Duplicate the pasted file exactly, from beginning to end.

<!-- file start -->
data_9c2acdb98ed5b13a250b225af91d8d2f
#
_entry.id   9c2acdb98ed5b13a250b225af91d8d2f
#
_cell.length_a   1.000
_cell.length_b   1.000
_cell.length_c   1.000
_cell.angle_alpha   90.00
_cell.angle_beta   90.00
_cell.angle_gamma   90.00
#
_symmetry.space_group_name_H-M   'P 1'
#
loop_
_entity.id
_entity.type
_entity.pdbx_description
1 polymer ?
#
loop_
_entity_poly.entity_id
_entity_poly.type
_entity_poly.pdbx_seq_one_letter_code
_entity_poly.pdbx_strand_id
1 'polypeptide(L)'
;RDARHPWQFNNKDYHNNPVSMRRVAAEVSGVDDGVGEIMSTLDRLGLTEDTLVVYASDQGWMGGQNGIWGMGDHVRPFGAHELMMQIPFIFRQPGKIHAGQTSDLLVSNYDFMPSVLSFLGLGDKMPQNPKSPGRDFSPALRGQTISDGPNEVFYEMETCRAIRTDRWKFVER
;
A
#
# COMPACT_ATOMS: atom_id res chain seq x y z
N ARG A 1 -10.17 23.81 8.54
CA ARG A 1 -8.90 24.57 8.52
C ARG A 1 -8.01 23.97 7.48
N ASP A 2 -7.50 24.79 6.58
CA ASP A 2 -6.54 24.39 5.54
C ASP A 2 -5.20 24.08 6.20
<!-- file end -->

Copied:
data_9c2acdb98ed5b13a250b225af91d8d2f
#
_entry.id   9c2acdb98ed5b13a250b225af91d8d2f
#
_cell.length_a   1.000
_cell.length_b   1.000
_cell.length_c   1.000
_cell.angle_alpha   90.00
_cell.angle_beta   90.00
_cell.angle_gamma   90.00
#
_symmetry.space_group_name_H-M   'P 1'
#
loop_
_entity.id
_entity.type
_entity.pdbx_description
1 polymer ?
#
loop_
_entity_poly.entity_id
_entity_poly.type
_entity_poly.pdbx_seq_one_letter_code
_entity_poly.pdbx_strand_id
1 'polypeptide(L)'
;RDARHPWQFNNKDYHNNPVSMRRVAAEVSGVDDGVGEIMSTLDRLGLTEDTLVVYASDQGWMGGQNGIWGMGDHVRPFGAHELMMQIPFIFRQPGKIHAGQTSDLLVSNYDFMPSVLSFLGLGDKMPQNPKSPGRDFSPALRGQTISDGPNEVFYEMETCRAIRTDRWKFVER
;
A
#
# COMPACT_ATOMS: atom_id res chain seq x y z
N ARG A 1 -10.17 23.81 8.54
CA ARG A 1 -8.90 24.57 8.52
C ARG A 1 -8.01 23.97 7.48
N ASP A 2 -7.50 24.79 6.58
CA ASP A 2 -6.54 24.39 5.54
C ASP A 2 -5.20 24.08 6.20